Keeping company with American Beauty and The Ice Storm, French director Laurent Cantet's Time Out joins the genre of films in which the central conflict involves finding a sense of value and individuality in the suburban doldrums. And the unemployed may find a new role model in Time Out's protagonist, Vincent (Serge Livrozet).
After being canned from his job as a consultant, Vincent fails to tell his family, choosing to fill his days driving aimlessly around France and spinning the lie that he is still a productive member of his suburb. Vincent is first introduced as he sleeps in the passenger seat of his eurotrash minivan. When he wakes, he calls his wife on his cell phone to say he just left an important meeting and that he may be too busy to make dinner.
Caught in the momentum of his illusion, Vincent eventually promotes himself from his non-job to an imaginary non-job as a United Nations consultant in Geneva--a job that requires regular commuting to Switzerland and long hours. From there, he tersely dishes out heavy helpings of pathetic lies and simple con jobs.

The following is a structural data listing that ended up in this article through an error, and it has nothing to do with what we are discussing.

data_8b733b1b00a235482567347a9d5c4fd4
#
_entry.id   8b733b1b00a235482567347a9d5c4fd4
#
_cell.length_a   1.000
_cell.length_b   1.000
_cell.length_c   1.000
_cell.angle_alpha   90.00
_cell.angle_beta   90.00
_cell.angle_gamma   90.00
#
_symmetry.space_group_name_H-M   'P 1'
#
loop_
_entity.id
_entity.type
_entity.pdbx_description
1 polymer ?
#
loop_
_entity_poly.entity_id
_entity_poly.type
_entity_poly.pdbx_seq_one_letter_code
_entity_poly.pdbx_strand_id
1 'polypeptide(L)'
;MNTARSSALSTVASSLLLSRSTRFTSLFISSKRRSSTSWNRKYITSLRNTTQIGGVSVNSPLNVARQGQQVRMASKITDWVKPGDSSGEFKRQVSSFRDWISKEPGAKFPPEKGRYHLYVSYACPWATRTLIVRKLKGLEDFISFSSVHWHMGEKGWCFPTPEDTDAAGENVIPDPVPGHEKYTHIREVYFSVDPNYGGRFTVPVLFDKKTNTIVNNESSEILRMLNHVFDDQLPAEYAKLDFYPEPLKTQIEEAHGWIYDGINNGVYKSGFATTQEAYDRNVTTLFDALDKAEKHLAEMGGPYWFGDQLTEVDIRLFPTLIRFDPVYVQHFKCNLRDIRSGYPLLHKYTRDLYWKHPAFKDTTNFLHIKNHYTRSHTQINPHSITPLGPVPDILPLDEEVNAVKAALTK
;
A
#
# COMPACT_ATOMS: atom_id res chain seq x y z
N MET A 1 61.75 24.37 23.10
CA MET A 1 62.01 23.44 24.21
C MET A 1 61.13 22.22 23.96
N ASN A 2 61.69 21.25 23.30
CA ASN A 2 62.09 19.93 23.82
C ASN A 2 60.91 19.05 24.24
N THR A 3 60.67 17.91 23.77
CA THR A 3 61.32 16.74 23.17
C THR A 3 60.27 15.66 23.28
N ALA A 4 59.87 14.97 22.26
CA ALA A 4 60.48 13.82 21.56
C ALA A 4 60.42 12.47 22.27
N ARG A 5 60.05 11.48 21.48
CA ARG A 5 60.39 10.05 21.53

Unlike the American entries into the suburban-midlife-crisis genre, Time Out is doleful and subtle. There is no lust, death, or murder. Even the moody Ice Storm couldn't resist so-called "key parties" to enunciate the wild swings between suburban comfort and an appetite for adventure. Instead, the tension in Time Out is far less contrived. Although Vincent works full-time to avoid the rat race, he cannot escape its pull; like so many of us, he measures his self-worth by his unemployment.
Vincent's cons and lies should alienate him from the audience; instead, he is brave and charismatic. After all, his intentions are only good: to keep his family happy. Moreover, his emotional deadpan and distance only amplify the story tension. It is clear that his illusion will collapse like a ton of bricks, yet Vincent apathetically does nothing to save himself.
Time Out is both charming and deeply disturbing. And what better way to spend an evening if you're unemployed?